Companies that create mental health holidays help employees



Angelica Tejada, Opinions Editor

Amid the coronavirus pandemic, many remote workers and students are developing several forms of mental exhaustion, as not only work and school but also personal life now revolves around looking at a screen.

Companies like and Cisco have given extra days off to their employees. Other companies should follow suit, or even better: invent a mental health holiday, which is what The Wall Street Journal suggests.

“Employers should invent a holiday. Don’t just offer extra vacation days, which anxious employees aren’t taking anyway. Make it a company holiday, so employees can take a break without guilt or fear,” The Wall Street Journal wrote.

General anxiety among employees has heightened as the coronavirus pandemic has placed an extra weight of insecurity and fear on their shoulders. Employers should consider this, especially since the employees are spending most of their days working.

According to the Centers for Disease Control and Prevention, poor mental health and stress can affect an employee’s job performance, productivity, communication with coworkers and daily functioning.

Implementing a mental health holiday would generally increase the productivity of employees since they’d be able to take the needed time off to focus on themselves and how they’re feeling.

However, extra days off are not a definite solution toward improving the mental health of employees. Thus, companies should introduce daily mental health activities to maintain employee morale.

Communication and transparency between employers and their employees are vital during a time full of uncertainty. Everyone is feeling the fatigue, some more than others, which is why it should be talked about.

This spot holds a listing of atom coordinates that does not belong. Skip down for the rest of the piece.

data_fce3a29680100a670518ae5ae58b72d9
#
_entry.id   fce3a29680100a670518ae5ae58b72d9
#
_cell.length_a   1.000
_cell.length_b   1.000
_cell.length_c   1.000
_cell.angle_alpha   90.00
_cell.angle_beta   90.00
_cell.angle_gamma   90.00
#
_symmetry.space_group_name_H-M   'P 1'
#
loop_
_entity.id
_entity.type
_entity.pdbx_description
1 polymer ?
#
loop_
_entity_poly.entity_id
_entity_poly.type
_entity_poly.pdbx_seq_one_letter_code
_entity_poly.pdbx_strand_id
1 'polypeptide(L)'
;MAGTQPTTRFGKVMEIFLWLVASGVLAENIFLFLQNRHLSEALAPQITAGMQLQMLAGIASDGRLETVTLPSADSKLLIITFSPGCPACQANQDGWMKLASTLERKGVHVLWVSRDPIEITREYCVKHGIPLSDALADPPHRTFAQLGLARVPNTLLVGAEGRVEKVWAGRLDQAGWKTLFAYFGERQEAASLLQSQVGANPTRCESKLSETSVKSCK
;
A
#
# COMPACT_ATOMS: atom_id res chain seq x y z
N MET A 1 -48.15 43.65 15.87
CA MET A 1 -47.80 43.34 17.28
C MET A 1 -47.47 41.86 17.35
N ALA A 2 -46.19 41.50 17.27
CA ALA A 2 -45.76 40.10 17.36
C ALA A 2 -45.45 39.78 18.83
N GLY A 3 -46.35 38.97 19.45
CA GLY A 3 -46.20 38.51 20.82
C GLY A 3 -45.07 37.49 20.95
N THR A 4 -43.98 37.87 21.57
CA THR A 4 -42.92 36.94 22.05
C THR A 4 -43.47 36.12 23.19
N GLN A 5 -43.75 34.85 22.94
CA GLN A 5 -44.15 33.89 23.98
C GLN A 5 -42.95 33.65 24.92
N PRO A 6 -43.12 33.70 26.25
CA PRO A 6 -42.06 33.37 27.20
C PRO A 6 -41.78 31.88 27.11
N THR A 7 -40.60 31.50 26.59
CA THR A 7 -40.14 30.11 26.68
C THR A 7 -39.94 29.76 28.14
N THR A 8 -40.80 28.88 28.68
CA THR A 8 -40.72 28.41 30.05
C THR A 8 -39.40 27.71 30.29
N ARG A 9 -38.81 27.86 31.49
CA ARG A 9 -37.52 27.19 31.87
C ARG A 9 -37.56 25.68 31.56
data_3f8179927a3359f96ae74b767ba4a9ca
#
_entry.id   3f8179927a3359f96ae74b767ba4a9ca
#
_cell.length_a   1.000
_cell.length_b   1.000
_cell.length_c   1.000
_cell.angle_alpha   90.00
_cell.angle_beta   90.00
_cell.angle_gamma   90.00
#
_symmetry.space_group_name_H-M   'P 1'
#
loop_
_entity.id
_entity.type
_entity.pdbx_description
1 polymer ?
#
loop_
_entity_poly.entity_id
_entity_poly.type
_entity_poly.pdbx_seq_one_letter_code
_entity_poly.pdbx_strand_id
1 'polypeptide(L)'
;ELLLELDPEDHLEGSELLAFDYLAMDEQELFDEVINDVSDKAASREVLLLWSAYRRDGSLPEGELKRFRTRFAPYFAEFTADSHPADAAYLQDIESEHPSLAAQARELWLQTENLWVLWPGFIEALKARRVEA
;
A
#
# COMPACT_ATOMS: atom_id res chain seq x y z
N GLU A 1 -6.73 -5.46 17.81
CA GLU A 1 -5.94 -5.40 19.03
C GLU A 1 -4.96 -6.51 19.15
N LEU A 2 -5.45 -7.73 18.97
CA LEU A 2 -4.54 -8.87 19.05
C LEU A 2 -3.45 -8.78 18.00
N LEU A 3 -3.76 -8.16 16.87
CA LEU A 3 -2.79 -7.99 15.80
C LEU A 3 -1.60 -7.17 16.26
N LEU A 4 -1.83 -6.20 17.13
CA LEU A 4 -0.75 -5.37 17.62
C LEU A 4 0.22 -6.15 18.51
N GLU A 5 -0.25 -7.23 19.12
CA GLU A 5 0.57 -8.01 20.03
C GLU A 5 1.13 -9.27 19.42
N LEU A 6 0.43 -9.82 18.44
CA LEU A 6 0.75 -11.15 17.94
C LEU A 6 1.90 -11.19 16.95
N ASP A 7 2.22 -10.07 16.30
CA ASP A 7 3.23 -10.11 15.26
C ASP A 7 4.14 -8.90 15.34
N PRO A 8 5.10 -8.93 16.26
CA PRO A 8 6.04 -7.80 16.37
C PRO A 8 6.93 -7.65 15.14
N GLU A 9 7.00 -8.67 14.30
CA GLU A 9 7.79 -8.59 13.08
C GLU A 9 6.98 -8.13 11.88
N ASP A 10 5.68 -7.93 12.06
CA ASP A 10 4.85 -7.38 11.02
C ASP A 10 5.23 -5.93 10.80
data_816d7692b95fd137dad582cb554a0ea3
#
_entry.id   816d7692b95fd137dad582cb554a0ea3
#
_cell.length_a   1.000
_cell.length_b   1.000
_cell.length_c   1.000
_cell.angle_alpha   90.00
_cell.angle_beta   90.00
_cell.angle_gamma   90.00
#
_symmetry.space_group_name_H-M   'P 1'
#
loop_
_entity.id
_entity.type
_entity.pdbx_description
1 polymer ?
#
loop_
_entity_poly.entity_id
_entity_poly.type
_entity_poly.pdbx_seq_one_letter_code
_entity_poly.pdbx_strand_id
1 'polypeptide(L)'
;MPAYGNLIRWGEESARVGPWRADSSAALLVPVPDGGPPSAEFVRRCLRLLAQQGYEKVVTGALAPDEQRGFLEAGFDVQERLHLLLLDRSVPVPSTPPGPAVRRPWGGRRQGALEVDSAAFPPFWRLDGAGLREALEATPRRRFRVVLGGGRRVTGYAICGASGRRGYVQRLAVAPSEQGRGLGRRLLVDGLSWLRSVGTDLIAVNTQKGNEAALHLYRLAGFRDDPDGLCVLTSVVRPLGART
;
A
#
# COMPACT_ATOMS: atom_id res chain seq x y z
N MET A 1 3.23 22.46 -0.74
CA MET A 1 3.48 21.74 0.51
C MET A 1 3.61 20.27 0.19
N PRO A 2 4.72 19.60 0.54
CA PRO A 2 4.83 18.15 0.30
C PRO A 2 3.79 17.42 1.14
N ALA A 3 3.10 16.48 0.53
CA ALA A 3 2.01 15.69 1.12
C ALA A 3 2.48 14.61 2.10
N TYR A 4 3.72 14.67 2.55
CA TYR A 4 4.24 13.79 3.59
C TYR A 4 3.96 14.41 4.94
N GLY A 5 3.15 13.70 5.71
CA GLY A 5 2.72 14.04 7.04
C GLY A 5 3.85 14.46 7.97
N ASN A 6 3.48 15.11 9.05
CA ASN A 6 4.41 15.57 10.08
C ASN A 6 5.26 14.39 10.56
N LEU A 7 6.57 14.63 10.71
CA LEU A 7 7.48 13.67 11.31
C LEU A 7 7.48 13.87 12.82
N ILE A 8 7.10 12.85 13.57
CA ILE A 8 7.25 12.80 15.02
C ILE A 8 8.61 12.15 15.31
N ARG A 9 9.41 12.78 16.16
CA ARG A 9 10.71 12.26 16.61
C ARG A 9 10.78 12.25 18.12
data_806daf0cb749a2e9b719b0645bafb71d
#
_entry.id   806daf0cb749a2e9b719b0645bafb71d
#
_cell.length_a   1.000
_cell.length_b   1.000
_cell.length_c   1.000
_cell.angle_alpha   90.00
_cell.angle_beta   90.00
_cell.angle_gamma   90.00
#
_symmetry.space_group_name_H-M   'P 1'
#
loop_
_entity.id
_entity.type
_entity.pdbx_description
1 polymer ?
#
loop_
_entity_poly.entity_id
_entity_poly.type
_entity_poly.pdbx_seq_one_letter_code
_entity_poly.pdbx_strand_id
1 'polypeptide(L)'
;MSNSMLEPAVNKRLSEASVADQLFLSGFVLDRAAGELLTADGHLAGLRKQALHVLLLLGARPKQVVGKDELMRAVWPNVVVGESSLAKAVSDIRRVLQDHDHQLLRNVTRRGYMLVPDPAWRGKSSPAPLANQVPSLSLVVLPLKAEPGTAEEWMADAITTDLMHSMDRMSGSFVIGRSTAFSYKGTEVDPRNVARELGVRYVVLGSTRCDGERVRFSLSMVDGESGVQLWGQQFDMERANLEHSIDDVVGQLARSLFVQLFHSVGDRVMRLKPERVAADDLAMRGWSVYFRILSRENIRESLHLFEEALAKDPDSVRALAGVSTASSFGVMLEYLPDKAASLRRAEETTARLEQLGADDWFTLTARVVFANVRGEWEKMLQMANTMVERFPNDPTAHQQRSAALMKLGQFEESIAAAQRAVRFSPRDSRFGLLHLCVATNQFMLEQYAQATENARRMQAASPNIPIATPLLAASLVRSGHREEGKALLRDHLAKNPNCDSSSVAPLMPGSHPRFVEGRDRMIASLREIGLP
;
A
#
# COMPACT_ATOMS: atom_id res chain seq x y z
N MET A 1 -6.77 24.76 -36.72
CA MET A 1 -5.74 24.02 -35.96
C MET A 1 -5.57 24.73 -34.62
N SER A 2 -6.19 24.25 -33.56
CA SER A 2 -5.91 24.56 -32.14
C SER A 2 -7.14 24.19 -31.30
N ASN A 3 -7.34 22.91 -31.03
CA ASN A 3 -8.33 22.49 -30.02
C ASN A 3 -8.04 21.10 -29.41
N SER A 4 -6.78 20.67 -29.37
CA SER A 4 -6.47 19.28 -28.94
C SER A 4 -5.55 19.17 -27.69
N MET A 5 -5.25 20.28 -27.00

Before a Zoom meeting begins or a one-on-one conversation starts, take at least five minutes to talk about how each person is feeling and what’s going on around the world.

In the case where the person would rather just focus on work, then the conversation can just be about work. What’s important is that everyone feels safe enough with each other to open up and be honest.

The CDC suggests that employers could offer free or subsidized clinical screenings or counseling for their employees.

Additionally, distributing videos and articles about mental health can spread useful information to employees on how to better take care of their mental health as they work throughout the day.

Independently, employees could stand up throughout the day, take a walk outside and declutter their surroundings to help them feel happier as they work.

Going forward after the coronavirus pandemic, companies should still consider implementing a few extra days off for employees to take care of their mental health.

Data from a survey conducted in 2019 show that nearly one in five adults in the United States lives with a mental illness, according to the National Institute of Mental Health. Mental health is serious and has to be treated with the same urgency that physical health is, and with the coronavirus pandemic, even more individuals are facing a mental health battle.

Companies should roll out plans and become more active in maintaining their employee’s mental health sooner rather than later.